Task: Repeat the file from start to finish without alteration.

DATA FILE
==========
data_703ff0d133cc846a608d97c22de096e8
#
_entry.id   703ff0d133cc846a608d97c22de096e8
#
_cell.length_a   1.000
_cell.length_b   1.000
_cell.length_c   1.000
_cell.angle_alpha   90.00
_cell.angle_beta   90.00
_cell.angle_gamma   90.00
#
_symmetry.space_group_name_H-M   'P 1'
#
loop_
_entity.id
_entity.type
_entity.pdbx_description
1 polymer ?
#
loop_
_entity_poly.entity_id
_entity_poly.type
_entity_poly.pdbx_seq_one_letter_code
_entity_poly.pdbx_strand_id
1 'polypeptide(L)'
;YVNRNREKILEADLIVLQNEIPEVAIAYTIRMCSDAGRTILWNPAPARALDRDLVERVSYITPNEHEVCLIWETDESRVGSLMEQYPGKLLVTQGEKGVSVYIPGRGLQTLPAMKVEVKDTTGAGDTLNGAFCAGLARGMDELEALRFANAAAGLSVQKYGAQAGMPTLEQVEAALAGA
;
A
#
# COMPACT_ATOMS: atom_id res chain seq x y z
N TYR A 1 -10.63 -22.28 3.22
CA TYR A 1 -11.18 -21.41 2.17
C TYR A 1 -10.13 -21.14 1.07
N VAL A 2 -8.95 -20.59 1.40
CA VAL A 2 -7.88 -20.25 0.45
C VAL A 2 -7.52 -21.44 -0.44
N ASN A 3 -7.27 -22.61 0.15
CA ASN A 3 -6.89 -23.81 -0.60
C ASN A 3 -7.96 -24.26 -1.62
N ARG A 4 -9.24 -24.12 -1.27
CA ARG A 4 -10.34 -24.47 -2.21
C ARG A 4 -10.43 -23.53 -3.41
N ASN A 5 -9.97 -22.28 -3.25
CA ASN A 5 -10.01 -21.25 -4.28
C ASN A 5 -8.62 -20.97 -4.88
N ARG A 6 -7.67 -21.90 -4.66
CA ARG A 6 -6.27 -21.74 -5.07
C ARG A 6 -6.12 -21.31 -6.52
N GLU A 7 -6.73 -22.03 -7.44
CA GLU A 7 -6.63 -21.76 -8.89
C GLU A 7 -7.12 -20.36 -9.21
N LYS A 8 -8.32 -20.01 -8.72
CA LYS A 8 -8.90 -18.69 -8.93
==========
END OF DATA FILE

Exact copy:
data_703ff0d133cc846a608d97c22de096e8
#
_entry.id   703ff0d133cc846a608d97c22de096e8
#
_cell.length_a   1.000
_cell.length_b   1.000
_cell.length_c   1.000
_cell.angle_alpha   90.00
_cell.angle_beta   90.00
_cell.angle_gamma   90.00
#
_symmetry.space_group_name_H-M   'P 1'
#
loop_
_entity.id
_entity.type
_entity.pdbx_description
1 polymer ?
#
loop_
_entity_poly.entity_id
_entity_poly.type
_entity_poly.pdbx_seq_one_letter_code
_entity_poly.pdbx_strand_id
1 'polypeptide(L)'
;YVNRNREKILEADLIVLQNEIPEVAIAYTIRMCSDAGRTILWNPAPARALDRDLVERVSYITPNEHEVCLIWETDESRVGSLMEQYPGKLLVTQGEKGVSVYIPGRGLQTLPAMKVEVKDTTGAGDTLNGAFCAGLARGMDELEALRFANAAAGLSVQKYGAQAGMPTLEQVEAALAGA
;
A
#
# COMPACT_ATOMS: atom_id res chain seq x y z
N TYR A 1 -10.63 -22.28 3.22
CA TYR A 1 -11.18 -21.41 2.17
C TYR A 1 -10.13 -21.14 1.07
N VAL A 2 -8.95 -20.59 1.40
CA VAL A 2 -7.88 -20.25 0.45
C VAL A 2 -7.52 -21.44 -0.44
N ASN A 3 -7.27 -22.61 0.15
CA ASN A 3 -6.89 -23.81 -0.60
C ASN A 3 -7.96 -24.26 -1.62
N ARG A 4 -9.24 -24.12 -1.27
CA ARG A 4 -10.34 -24.47 -2.21
C ARG A 4 -10.43 -23.53 -3.41
N ASN A 5 -9.97 -22.28 -3.25
CA ASN A 5 -10.01 -21.25 -4.28
C ASN A 5 -8.62 -20.97 -4.88
N ARG A 6 -7.67 -21.90 -4.66
CA ARG A 6 -6.27 -21.74 -5.07
C ARG A 6 -6.12 -21.31 -6.52
N GLU A 7 -6.73 -22.03 -7.44
CA GLU A 7 -6.63 -21.76 -8.89
C GLU A 7 -7.12 -20.36 -9.21
N LYS A 8 -8.32 -20.01 -8.72
CA LYS A 8 -8.90 -18.69 -8.93